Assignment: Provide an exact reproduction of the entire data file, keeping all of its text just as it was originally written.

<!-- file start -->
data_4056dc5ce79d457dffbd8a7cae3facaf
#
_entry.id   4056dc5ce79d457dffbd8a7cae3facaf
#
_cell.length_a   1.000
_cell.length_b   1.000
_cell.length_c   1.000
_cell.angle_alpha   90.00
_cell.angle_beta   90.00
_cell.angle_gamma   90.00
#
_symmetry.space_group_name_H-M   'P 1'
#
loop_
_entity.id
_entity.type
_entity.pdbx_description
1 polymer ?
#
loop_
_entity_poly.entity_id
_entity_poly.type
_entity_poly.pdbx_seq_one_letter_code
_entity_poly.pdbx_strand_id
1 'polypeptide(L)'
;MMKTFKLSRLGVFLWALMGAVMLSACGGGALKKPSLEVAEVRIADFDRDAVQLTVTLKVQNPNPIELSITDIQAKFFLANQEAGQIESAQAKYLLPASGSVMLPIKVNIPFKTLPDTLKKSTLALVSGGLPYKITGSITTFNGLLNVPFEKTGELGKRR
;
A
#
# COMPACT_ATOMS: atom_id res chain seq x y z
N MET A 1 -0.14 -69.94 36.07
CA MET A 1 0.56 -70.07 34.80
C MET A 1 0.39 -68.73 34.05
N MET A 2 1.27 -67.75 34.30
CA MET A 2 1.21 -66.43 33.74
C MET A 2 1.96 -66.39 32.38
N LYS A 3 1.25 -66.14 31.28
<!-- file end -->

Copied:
data_4056dc5ce79d457dffbd8a7cae3facaf
#
_entry.id   4056dc5ce79d457dffbd8a7cae3facaf
#
_cell.length_a   1.000
_cell.length_b   1.000
_cell.length_c   1.000
_cell.angle_alpha   90.00
_cell.angle_beta   90.00
_cell.angle_gamma   90.00
#
_symmetry.space_group_name_H-M   'P 1'
#
loop_
_entity.id
_entity.type
_entity.pdbx_description
1 polymer ?
#
loop_
_entity_poly.entity_id
_entity_poly.type
_entity_poly.pdbx_seq_one_letter_code
_entity_poly.pdbx_strand_id
1 'polypeptide(L)'
;MMKTFKLSRLGVFLWALMGAVMLSACGGGALKKPSLEVAEVRIADFDRDAVQLTVTLKVQNPNPIELSITDIQAKFFLANQEAGQIESAQAKYLLPASGSVMLPIKVNIPFKTLPDTLKKSTLALVSGGLPYKITGSITTFNGLLNVPFEKTGELGKRR
;
A
#
# COMPACT_ATOMS: atom_id res chain seq x y z
N MET A 1 -0.14 -69.94 36.07
CA MET A 1 0.56 -70.07 34.80
C MET A 1 0.39 -68.73 34.05
N MET A 2 1.27 -67.75 34.30
CA MET A 2 1.21 -66.43 33.74
C MET A 2 1.96 -66.39 32.38
N LYS A 3 1.25 -66.14 31.28